Ten years later, the 1989 Exxon Valdez oil spill in Prince William Sound remains the largest tanker spill in the history of North America, and in its devastating effects upon wildlife and habitat, arguably the most damaging tanker spill in the history of the world. First released in 1991, John Keeble's account, Out of the Channel, combined on-the-scene witnessing of the oil spill's lethal results with analysis of its ramifications upon ecology, community, economy, law, the nature of public information, and upon the American mythos. The aftermath of the oil spill, and no less transforming, the spill of Exxon's money and power, reached into every sector of Alaskan life as well as into the conscience of the people of the lower forty-eight states. The event is now seen as one of a handful of signal ecological disasters of the twentieth century.
The new "Tenth Anniversary' edition of Out of the Channel adds to its evocative, original text a new and full assessment of the permutations and twists of big money, big litigation, and "petroleum speak" from the vantage point of several years' remove, as well as an account of the 1991, $1 billion civil settlement between Exxon, the U.S. Justice Department, and the State of Alaska-the largest such environmental settlement ever. In this now definitive book on the oil spill, all the primary concerns of the first edition are updated with new material, including the cause of the ship's grounding on Bligh Reef, the fate of Captain Joseph Hazelwood, the long lasting effects of the spill, the projected death toll among animals, the little-known 1993 fisherman's tanker blockade, late-developing evidence about the true quantity of oil spilled, the benefits and abuses of professional science, as well as the heartening results of citizen pressure to improve oil shipping procedures in Prince William Sound and to protect fragile habitat.
"synopsis" may belong to another edition of this title.
John Keeble, novelist and non-fiction writer, is also the author of Crab Canon, Mine (with Ransom Jeffrey), Yellowfish, and Broken Ground. He is a professor of Creative Writing at Eastern Washington University.Excerpt. © Reprinted by permission. All rights reserved.:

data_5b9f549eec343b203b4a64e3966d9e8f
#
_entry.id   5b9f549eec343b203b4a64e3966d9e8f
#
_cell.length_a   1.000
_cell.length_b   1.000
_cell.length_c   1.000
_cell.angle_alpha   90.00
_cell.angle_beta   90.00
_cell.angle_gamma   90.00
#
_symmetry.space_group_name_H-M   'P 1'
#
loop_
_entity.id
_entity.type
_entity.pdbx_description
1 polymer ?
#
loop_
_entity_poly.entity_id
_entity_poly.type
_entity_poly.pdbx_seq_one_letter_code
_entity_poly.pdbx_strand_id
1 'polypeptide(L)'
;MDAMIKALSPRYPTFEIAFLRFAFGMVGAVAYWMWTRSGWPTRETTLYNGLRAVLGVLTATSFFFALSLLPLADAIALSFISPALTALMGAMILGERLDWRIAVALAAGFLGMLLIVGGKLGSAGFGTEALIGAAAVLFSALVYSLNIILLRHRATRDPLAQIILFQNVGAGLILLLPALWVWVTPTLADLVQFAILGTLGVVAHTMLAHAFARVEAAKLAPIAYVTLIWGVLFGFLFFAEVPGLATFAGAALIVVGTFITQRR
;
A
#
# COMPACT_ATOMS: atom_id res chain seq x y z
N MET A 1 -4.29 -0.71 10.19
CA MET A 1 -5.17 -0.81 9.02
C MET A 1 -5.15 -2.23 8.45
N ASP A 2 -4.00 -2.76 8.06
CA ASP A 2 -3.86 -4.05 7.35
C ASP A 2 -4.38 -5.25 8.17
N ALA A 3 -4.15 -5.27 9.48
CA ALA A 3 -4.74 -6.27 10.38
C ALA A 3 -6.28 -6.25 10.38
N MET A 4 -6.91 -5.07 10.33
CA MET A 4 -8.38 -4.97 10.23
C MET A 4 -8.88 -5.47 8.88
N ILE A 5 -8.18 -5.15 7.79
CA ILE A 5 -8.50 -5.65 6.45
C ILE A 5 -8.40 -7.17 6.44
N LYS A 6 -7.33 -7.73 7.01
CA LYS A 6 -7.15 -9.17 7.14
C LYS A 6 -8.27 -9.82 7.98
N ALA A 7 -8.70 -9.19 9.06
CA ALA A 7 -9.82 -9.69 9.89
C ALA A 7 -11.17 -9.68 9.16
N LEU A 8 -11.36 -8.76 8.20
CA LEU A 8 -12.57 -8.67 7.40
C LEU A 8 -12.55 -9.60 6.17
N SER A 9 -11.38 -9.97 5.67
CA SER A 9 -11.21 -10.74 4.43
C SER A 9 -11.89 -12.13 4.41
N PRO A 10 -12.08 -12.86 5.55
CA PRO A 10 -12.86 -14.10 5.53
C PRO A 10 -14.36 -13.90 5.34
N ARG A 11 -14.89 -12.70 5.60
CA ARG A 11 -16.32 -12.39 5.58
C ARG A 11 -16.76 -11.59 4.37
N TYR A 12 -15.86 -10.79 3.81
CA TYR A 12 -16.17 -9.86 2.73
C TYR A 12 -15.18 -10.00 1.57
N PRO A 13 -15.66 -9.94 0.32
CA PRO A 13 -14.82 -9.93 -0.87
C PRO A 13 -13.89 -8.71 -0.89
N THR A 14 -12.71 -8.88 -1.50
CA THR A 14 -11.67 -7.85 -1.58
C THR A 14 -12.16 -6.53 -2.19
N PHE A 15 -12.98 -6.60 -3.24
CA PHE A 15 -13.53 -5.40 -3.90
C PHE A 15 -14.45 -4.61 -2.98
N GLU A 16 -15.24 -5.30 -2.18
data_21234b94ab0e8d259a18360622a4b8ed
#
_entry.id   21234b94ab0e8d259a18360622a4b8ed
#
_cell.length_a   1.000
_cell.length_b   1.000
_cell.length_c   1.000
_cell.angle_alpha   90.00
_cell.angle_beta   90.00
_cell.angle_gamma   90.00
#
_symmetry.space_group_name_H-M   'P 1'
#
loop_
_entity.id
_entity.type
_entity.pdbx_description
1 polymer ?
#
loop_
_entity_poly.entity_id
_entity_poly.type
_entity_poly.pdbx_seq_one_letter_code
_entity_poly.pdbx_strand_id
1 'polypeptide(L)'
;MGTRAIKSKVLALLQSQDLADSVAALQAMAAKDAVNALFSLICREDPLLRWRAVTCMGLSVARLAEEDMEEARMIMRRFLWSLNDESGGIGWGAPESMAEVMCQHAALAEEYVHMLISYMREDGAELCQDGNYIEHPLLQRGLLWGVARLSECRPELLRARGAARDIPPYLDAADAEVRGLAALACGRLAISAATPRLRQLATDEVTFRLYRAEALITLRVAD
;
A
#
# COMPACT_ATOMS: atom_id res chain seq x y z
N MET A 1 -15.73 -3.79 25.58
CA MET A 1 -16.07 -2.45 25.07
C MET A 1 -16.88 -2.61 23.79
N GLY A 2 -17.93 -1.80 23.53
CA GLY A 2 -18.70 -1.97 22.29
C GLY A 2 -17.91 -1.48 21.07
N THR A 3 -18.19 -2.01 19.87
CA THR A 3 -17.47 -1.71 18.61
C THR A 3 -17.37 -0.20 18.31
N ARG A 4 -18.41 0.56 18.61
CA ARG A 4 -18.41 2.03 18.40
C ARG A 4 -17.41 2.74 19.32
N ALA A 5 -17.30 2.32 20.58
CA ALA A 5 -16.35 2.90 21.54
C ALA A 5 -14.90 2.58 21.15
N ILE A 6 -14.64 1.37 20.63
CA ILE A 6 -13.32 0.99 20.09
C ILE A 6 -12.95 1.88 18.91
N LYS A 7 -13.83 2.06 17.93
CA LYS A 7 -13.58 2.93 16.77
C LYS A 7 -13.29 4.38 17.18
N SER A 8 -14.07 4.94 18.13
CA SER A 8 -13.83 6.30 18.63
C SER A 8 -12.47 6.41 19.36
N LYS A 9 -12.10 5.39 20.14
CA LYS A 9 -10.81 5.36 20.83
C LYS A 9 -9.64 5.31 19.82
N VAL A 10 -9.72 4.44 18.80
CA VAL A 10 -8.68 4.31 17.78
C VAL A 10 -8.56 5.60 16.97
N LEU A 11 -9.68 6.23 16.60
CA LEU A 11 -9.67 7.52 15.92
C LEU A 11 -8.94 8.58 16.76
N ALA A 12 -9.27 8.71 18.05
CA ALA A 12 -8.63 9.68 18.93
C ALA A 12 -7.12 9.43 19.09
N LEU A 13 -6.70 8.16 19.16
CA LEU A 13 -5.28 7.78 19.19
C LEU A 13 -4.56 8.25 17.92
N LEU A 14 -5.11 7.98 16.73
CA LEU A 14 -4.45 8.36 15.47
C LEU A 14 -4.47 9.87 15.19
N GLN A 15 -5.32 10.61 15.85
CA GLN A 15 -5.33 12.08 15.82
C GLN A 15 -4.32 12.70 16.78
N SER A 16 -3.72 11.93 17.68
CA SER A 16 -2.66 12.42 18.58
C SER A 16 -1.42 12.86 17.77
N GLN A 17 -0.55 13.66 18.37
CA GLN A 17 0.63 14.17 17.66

". . . the village health aide, had said, 'Veco came in one day and literally took over the country. . . . Our people are very excited about going to work, but there also was a lot of fear about losing our subsistence. And we have. We haven't been able to collect our clams, seaweed, herring roe, halibut. . . . . This is something that has affected us emotionally, and I expect it will affect us physically. It has affected us spiritually. Our spiritual leaders have gone off to work on the spill, making $16.69 an hour. . . . I don't know if Port Graham will ever be the same. People don't have time to visit. They don't have time for tea. They're too busy. Even the children look lost.'"
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Book Description Harpercollins, 1991. Hardcover. Book Condition: New. 1st. Bookseller Inventory # DADAX0060163348
Book Description Book Condition: Brand New. Book Condition: Brand New. Bookseller Inventory # 97800601633411.0
Book Description Harpercollins, 1991. Hardcover. Book Condition: New. book. Bookseller Inventory # 0060163348